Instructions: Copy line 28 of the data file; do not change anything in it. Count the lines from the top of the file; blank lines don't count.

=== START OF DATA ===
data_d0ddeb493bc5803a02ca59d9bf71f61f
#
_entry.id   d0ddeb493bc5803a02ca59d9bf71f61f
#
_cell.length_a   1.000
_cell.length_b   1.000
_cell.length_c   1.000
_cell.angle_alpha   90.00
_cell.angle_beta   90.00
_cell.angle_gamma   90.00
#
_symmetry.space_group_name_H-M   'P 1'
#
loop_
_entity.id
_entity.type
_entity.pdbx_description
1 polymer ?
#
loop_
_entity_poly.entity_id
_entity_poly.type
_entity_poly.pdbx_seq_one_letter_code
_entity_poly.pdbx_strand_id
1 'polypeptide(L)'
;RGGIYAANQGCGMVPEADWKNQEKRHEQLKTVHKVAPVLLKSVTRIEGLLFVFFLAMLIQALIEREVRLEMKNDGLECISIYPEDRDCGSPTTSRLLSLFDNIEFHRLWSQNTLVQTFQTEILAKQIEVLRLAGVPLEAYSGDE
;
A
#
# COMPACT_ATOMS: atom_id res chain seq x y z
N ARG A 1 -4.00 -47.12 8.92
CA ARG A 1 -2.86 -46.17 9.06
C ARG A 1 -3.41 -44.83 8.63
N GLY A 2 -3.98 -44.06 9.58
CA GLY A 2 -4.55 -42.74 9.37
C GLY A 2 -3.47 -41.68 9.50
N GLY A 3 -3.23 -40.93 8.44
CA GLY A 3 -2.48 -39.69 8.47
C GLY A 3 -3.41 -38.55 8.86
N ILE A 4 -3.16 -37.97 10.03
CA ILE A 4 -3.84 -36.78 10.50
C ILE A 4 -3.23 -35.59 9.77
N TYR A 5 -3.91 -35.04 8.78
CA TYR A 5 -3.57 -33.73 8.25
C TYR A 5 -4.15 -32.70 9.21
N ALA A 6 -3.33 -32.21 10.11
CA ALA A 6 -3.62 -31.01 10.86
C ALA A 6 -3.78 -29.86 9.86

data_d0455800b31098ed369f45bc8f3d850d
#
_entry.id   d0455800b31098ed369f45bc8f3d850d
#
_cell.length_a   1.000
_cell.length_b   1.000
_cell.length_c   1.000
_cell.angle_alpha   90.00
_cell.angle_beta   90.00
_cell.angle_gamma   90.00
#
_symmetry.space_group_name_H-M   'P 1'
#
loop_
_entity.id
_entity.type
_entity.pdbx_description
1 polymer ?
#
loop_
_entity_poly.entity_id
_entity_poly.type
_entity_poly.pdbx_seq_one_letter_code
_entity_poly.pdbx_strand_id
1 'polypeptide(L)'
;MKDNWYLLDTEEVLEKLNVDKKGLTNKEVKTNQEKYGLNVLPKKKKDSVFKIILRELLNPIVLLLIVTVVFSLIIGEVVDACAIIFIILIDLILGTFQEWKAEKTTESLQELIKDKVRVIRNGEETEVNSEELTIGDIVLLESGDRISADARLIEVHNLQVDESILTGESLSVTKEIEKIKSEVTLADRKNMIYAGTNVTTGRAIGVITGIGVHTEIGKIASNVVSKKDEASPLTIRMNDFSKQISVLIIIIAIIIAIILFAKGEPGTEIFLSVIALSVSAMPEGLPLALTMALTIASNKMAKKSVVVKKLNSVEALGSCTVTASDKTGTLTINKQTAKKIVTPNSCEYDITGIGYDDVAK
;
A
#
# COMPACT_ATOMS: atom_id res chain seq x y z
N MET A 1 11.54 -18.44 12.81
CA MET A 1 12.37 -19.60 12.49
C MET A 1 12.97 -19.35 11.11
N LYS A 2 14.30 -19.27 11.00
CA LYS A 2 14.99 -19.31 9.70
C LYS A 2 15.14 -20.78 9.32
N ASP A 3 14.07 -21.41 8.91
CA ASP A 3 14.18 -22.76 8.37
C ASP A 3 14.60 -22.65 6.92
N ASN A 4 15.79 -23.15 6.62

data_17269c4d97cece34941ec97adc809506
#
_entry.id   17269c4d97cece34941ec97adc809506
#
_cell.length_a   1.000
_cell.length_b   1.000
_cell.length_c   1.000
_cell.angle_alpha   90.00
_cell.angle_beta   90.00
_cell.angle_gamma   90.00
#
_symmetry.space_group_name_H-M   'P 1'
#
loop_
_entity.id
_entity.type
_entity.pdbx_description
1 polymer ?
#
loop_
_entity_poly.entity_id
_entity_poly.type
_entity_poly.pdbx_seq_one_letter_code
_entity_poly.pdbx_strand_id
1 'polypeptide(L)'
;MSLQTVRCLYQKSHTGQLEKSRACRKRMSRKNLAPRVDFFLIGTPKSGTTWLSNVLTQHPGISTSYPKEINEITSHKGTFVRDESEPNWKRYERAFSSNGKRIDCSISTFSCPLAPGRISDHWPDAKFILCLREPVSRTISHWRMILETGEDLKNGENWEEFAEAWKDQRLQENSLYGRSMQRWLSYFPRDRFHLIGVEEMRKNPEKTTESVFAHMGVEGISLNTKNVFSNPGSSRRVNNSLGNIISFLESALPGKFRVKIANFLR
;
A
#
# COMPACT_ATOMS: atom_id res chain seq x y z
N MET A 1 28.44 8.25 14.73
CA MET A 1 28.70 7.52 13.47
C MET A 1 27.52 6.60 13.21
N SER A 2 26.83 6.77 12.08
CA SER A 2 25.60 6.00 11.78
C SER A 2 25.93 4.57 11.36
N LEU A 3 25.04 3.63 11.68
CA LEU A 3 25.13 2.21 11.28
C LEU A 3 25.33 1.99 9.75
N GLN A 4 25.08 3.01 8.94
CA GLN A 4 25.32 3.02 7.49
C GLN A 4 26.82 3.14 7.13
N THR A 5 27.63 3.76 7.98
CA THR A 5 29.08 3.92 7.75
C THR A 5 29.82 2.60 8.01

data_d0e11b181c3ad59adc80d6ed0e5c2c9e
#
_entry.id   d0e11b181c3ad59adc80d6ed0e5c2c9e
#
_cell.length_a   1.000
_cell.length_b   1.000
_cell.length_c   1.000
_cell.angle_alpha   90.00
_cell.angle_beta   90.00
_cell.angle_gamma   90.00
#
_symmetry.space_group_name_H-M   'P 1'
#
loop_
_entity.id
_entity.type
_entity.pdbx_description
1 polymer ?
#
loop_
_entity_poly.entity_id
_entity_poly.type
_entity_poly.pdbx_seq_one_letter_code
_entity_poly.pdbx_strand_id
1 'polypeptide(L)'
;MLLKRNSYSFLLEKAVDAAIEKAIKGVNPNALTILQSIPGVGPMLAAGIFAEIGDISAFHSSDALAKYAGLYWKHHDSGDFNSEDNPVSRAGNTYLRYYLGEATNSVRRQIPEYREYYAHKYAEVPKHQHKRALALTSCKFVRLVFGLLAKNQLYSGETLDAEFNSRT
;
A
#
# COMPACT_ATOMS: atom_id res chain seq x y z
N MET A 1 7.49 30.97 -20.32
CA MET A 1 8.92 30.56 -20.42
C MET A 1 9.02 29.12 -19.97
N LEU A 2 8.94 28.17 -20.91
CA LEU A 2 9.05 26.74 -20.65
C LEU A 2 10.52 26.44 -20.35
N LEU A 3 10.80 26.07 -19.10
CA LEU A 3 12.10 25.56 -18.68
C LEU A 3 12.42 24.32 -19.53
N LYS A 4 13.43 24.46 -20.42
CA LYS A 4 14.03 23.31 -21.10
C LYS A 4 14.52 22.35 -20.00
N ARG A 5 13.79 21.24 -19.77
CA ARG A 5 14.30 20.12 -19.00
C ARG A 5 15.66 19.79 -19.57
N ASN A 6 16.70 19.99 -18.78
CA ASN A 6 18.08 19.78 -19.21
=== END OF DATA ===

A